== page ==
Fredrik Viken. CTO Ceetron

In 2010, Ceetron began to re-shape our 3D Components software to be the visualization platform for a cloud-based world. The effort had two linked goals:

1) To enable the visualization of any CAE model on any device. This is an obvious necessity, given the emerging business model of distributed collaboration, and the rapid increase in the performance of tablet and phone GPUs/CPUs.

2) To create, in the cloud, a user experience indistinguishable from that of most responsive desktop solutions.

We considered each goal crucial. All of the potential benefits of cloudification would go unrealized if visualizations were device-dependent, or if cloud-based apps made users less productive.

Achieving these goals required a painstaking choice between two fundamentally different architectures: Image/Video Streaming, and 3D Object Streaming. How we made the choice says a lot about how we can all leverage the massive changes happening in 3D visualization today.

Fundamental Differences

We first reviewed the literature on cloud-based 3D visualization, which described two basic approaches:

1) Image/Video Streaming. In this approach, the rendering is done on the cloud server and transmitted to the client, which shows the image. This approach can be implemented on any client, with no special hardware.

2) 3D Object Streaming. In this approach, the rendering of the model is done on the client. The server interprets the analysis files and transmits to the client a collection of textured triangles: a ready-to-render 3D display model. The GPU on the client device is then used to render the scene. The recent support for WebGL on virtually any device (from smart TVs to desktop computers) enables advanced 3D rendering directly in a web browser without installing any software or plugins.

Before continuing, let me note that our final choice was informed by three basic assumptions about future CAE computing environments:

  • The simulator part of non-trivial FEA- or CFD-based simulators will be run on HPC-type compute clusters, implemented as a private or public cloud;
  • The client app will be running inside a standard web browser;
  • Any viable cloud-based approach must also support native/desktop client apps.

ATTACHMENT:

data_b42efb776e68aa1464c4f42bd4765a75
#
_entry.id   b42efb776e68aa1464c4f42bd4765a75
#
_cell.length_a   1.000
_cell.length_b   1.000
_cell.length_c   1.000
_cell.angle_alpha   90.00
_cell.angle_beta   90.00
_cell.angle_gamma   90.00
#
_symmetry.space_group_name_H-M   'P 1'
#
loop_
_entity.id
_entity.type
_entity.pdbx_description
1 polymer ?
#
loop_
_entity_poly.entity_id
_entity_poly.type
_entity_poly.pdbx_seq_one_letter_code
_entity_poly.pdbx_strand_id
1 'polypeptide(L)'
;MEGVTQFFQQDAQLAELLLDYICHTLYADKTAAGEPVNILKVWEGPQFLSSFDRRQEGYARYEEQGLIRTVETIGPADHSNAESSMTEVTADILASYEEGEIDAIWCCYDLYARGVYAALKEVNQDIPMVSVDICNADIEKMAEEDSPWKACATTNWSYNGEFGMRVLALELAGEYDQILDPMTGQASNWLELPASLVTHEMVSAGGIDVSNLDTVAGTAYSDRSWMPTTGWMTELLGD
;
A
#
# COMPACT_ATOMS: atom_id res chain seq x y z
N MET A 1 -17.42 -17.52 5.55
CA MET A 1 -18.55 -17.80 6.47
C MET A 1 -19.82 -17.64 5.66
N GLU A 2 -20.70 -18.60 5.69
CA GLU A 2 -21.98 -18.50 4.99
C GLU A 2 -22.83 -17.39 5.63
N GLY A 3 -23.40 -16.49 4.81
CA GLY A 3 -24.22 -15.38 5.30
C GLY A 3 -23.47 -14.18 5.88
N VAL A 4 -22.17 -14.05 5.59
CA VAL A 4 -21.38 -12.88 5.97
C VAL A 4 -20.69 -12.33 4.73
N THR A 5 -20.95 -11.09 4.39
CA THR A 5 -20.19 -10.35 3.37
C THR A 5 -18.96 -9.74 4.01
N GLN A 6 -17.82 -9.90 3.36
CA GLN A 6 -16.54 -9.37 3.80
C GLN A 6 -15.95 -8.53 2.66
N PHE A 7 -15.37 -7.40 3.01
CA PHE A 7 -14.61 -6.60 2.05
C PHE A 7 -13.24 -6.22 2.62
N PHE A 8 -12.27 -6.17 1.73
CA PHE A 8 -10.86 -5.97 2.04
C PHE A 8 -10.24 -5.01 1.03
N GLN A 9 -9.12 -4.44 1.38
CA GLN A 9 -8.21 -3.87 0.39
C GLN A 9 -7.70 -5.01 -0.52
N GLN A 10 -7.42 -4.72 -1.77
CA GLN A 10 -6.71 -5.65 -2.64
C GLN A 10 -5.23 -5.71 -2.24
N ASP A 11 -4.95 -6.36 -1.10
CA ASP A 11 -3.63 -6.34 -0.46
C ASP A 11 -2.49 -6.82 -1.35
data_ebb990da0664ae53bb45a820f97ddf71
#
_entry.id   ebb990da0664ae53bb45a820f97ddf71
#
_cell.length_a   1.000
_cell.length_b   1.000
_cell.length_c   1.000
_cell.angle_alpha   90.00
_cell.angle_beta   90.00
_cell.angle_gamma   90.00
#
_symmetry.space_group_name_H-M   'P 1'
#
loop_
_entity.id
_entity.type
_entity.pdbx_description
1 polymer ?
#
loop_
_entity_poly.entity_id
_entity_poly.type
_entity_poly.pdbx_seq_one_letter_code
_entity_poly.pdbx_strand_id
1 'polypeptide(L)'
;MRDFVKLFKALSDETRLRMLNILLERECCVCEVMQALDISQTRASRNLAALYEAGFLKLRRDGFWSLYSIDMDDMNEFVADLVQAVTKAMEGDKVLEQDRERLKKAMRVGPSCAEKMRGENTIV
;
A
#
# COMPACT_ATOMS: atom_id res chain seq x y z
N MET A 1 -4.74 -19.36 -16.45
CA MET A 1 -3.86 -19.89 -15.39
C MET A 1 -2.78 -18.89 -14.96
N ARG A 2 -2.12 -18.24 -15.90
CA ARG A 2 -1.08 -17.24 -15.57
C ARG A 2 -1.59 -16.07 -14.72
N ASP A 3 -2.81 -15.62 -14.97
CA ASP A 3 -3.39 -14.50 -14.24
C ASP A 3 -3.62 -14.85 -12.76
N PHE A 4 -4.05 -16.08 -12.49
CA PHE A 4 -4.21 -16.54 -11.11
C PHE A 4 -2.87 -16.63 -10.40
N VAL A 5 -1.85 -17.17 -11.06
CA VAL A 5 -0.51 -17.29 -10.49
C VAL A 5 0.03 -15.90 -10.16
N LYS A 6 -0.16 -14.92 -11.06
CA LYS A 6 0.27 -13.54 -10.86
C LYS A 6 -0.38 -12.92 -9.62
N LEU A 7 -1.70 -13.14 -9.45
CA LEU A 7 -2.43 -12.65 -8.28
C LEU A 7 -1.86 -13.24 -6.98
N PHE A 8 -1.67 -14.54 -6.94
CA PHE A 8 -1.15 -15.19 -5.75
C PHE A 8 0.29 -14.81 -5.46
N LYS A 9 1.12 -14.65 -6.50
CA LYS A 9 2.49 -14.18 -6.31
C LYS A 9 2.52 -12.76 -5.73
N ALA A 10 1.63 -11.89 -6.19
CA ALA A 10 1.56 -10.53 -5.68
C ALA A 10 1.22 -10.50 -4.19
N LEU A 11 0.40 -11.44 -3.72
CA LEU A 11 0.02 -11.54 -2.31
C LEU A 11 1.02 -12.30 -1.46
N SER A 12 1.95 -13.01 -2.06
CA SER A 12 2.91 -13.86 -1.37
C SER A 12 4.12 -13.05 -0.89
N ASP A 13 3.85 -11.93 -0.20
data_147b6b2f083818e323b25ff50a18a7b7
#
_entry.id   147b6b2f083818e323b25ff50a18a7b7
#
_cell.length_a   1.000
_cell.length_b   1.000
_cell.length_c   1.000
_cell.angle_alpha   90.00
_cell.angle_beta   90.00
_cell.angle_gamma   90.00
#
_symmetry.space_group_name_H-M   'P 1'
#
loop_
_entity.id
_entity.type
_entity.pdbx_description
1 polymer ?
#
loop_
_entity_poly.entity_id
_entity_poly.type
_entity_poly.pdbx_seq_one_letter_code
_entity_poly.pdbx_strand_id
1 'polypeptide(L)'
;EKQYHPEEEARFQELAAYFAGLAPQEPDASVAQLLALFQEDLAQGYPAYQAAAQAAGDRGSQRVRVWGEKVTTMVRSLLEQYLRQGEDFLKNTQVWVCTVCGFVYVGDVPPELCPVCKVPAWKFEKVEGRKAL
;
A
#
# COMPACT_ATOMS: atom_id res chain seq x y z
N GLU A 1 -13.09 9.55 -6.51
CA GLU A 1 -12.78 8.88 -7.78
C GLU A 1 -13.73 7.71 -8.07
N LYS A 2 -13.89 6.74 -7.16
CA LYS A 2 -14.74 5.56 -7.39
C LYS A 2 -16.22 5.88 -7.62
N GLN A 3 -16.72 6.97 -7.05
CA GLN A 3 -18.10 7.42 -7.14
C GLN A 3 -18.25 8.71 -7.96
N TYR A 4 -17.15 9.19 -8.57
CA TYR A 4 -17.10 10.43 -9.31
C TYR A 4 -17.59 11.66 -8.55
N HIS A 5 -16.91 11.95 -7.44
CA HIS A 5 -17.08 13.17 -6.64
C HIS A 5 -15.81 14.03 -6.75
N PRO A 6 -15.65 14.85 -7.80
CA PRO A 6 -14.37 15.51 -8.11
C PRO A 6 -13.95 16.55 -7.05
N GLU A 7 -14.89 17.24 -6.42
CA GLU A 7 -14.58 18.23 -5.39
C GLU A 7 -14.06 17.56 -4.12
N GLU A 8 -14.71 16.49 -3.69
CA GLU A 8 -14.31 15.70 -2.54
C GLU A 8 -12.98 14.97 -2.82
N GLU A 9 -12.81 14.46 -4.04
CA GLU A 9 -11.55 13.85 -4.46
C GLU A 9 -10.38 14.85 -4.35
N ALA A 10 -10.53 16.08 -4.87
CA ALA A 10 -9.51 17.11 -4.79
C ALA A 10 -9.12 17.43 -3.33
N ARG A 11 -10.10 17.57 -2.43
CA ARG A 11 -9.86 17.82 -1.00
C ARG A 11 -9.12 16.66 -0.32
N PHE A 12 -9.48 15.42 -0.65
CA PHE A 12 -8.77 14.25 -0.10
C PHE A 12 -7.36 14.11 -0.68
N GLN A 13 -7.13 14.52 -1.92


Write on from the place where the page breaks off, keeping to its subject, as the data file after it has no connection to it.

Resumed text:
There are of course pros and cons to each architecture. I will touch on the ones we considered, highlighting the decisions we made along the way.

Image Streaming


Image streaming is appealing largely because it lowers the requirements for the client. The client must show only images of 3D models, not real 3D model representations. The client is also totally independent of the model size (number of nodes/elements), ergo, its load is determined solely by the resolution of the images it receives. The user receives three significant benefits. A client that is:

  • Relatively easy and to develop, hence a low cost;
  • Adaptable to virtually any device;
  • Able to handle any conceivable model size.

But there are downsides.


Ceetron’s early project work (done with an R&D partner), revealed two major challenges inherent to this approach:

  1. Latency / network stability;
  2. Server resource usage.

Latency is a major challenge. This is experienced as a lag from you interact with the application until the 3D model is refreshed on the screen. This is due to the fact that change in e.g. camera specification needs to be transmitted to the server, the server needs to render the image and send it back. This roundtrip takes time, even on very fast connections. We considered workarounds, of course: reductions of image size/quality, or even the use of a coarse “proxy” model as a kind of digital stand-in while interacting with the model and then transmitting the full image whenever the interaction stopped. But in the end, we thought these did not solve the fundamental problem of the experienced lag.

Server resource usage is a second challenge here because, in general, the server must render a new image whenever the 3D view needs an update. This could be when navigating the model (pan/rotate/zoom) or when running an animation. Considering a typical interactive CAE client, in this scenario we would need one server for each client to render 30-60 images per second. That means dedicated GPU resources for each concurrent client, available for the entire session. This is not just incredibly costly; it does not scale.